Middle East & North Africa

290 Items

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Analysis & Opinions - Bloomberg Opinion

After Oil: Throwing Money at Green Energy Isn’t Enough

| Sep. 17, 2020

The geopolitical and geo-economic forces wrought by the coronavirus pandemic, as examined previously in this series, are likely to slow the transition to a more sustainable global energy mix. Fortunately, the pandemic has also resulted in governments gaining vastly greater influence over whether this shift stalls or accelerates.

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Analysis & Opinions - Bloomberg Opinion

Pandemic Is Hurting, Not Helping, Green Energy

| Sep. 16, 2020

For most people, there was nothing to celebrate when the International Monetary Fund downgraded its outlook for global economic growth in June, anticipating a contraction of 4.9% for 2020. Yet for others, such as the small but persistent group of economists and others known as the degrowth movement,” the Covid-induced economic slowdown has a silver lining.

Tractors on Westminster bridge

AP/Matt Dunham

Paper - Institut für Sicherheitspolitik

The Global Order After COVID-19

| 2020

Despite the far-reaching effects of the current pandemic,  the essential nature of world politics will not be transformed. The territorial state will remain the basic building-block of international affairs, nationalism will remain a powerful political force, and the major powers will continue to compete for influence in myriad ways. Global institutions, transnational networks, and assorted non-state actors will still play important roles, of course, but the present crisis will not produce a dramatic and enduring increase in global governance or significantly higher levels of international cooperation. In short, the post-COVID-19 world will be less open, less free, less prosperous, and more competitive than the world many people expected to emerge only a few years ago.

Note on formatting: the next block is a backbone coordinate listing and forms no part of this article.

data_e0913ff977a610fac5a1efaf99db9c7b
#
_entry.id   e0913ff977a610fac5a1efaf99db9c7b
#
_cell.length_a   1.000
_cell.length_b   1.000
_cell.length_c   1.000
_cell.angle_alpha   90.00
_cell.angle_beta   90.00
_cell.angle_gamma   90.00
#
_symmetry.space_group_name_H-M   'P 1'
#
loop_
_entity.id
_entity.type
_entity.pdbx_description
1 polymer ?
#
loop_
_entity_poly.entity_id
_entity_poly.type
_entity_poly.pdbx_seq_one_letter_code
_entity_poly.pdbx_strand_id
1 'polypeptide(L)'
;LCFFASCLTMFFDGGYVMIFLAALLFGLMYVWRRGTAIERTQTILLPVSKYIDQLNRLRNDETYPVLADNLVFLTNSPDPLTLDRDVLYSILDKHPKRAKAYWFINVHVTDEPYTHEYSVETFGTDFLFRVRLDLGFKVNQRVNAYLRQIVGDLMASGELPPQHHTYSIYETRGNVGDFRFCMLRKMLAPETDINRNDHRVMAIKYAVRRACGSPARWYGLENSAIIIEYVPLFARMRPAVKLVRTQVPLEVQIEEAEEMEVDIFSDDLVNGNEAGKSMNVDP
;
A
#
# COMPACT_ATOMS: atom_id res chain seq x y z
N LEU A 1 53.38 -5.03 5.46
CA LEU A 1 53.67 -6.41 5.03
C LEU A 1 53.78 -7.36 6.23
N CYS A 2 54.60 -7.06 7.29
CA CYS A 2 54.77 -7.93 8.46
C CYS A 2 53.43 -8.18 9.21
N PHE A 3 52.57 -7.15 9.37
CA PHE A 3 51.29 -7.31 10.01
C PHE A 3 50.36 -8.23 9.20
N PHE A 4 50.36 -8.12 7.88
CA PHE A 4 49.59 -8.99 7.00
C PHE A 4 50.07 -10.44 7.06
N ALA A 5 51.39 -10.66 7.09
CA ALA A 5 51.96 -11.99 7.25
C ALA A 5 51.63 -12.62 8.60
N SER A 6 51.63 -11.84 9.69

Screenshot from the BeAware Bahrain app launched by the Bahrain Information & eGovernment Authority.

Bahrain IGA

Analysis & Opinions - The Cipher Brief

Lessons From Bahrain’s Response to COVID-19

| June 17, 2020

If you’re looking for some all too rare good news from the Middle East these days, consider Bahrain’s exceptional incident response to COVID-19.  Having become well practiced in defending itself against Iran’s pernicious attacks, Bahrain was prepared for dealing with the outbreak of COVID-19, for which Iran was also responsible.

A satellite view of Djibouti, showing the U.S. Navy’s Camp Lemonnier (bottom) and the People’s Liberation Army Support Base (top).

2020 Google Earth / Maxar Technologies, used with permission.

Paper

Cooperation, Competition, or Both? Options for U.S. Land Forces vis-à-vis Chinese Interests in Africa

| June 2020

This paper responds to a topic from the Army War College’s Key Strategic Issues List, 2018-2020: Evaluate the ramifications of China’s and/or Russia’s interests in Africa for U.S. land forces and suggest options, both to compete and to cooperate, to further U.S. interests.

While U.S. land forces may benefit from competition or cooperation with Chinese elements in Africa, I judge that they possess limited agency to compete or cooperate in the context of these definitions. Therefore, I will take a whole-of-government approach to furthering U.S. interests in Africa vis-à-vis China.

AP Photo/Evan Vucci

AP Photo/Evan Vucci

Analysis & Opinions - The New York Times

State Dept. Investigator Fired by Trump Had Examined Weapons Sales to Saudis and Emiratis

| May 18, 2020

The State Department inspector general fired by President Trump on Friday was in the final stages of an investigation into whether the administration had unlawfully declared an “emergency” last year to allow the resumption of weapons sales to Saudi Arabia and the United Arab Emirates for their air war in Yemen.